Steve Rodgers sent this tip about AutoCAD's Change command. "In the old days it was mostly used to change the properties of objects (among other things), but that has become obsolete with all the new toolbars and features. However, the Change command is still the most efficient way to both extend and trim lines at the same time (provided you still use plain old lines for anything). Click here to download Steve's full tip, CHANGE.DOC.
NOTES FROM CADALYST TIP PATROL:
AutoCAD is great (and bad) because it provides us with dozens of tools to accomplish our goals. This tip provides us with another method of trimming/extending lines, and it can save a user several picks and clicks. The Change command is not trimming/extending; in reality it is changing the coordinates of the selected line's endpoint nearest to the selection point. The key here is to make sure Ortho is turned on. This will move the line's endpoints horizontally/vertically. With Ortho on, angled lines will be changed to horizontal/vertical lines. But with Ortho turned off, the Change command will put the endpoints selected all on the same point. So be careful.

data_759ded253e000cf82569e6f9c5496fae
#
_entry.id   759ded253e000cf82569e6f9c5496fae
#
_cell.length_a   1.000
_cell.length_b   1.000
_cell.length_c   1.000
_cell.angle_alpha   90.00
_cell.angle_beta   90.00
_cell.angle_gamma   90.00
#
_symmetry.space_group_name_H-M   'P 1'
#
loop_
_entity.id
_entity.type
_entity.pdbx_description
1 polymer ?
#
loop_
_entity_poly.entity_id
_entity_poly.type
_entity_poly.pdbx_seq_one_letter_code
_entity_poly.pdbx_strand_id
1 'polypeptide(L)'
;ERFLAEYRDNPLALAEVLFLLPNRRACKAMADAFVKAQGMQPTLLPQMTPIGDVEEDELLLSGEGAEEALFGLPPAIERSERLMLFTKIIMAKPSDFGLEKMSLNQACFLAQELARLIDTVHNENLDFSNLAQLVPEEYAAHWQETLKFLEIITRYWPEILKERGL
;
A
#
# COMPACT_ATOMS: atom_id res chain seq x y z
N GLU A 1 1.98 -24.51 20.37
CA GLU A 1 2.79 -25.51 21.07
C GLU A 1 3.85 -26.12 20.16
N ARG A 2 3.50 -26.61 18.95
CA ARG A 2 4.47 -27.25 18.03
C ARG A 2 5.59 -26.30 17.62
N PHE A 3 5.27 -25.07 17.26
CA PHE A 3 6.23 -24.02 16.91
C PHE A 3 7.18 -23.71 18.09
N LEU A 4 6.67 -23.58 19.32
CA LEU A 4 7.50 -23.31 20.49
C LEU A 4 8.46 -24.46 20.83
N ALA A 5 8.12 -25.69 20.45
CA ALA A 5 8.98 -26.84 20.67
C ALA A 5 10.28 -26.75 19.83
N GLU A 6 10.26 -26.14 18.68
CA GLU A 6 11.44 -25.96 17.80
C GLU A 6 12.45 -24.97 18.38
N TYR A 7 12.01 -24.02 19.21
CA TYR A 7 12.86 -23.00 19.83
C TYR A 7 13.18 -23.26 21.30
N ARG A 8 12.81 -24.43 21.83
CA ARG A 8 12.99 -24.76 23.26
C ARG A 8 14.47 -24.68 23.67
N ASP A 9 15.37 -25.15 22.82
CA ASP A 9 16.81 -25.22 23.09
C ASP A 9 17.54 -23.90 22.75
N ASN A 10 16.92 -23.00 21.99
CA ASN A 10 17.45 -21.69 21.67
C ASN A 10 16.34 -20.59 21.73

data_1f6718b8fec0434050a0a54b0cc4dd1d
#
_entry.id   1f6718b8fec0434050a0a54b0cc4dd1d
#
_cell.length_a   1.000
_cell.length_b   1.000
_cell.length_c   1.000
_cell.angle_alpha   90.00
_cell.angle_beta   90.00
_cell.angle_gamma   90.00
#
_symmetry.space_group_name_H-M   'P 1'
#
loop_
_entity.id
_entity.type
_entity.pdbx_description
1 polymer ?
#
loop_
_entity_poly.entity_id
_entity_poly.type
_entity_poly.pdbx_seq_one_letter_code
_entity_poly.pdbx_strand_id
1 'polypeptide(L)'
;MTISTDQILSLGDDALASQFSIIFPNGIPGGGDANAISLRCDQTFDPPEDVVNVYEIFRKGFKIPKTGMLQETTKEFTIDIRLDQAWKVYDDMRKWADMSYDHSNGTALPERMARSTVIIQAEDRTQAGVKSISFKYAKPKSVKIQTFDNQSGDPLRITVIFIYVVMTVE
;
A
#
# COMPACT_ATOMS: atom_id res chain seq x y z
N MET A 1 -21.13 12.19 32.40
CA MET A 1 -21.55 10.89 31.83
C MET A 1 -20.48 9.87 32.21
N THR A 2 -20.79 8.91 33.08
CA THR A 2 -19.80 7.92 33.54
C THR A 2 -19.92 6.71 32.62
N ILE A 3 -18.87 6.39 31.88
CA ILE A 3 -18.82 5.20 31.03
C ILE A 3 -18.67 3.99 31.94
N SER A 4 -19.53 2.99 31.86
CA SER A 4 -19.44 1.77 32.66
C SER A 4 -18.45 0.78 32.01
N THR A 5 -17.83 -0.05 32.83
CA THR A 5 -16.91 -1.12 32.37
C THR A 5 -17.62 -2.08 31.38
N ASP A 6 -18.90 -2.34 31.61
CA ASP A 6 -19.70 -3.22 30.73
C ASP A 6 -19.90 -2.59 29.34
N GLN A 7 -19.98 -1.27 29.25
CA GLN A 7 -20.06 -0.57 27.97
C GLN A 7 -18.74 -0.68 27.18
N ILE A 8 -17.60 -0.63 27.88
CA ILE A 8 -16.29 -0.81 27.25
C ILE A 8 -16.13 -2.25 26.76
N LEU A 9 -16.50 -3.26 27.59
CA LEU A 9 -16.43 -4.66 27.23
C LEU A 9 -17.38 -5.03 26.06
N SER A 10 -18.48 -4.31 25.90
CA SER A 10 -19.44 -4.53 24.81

Follow-Up: Don't Be Afraid of Change
Randy B. Culp wrote in response to the Change command: "When discussing the Change command, don't forget to throw in the Drag modifier. After selecting objects and pressing Enter, you are prompted with Specify change point or [Properties]. Simply key in the word Drag and press Enter; the function now drops back to changing individual elements one at a time. Attempting to drag the line to zero length will cause the anchor to jump to the opposite end, allowing a greater degree of flexibility. Watch your running osnaps. The Change command works for multiple circles as well; give that a spin."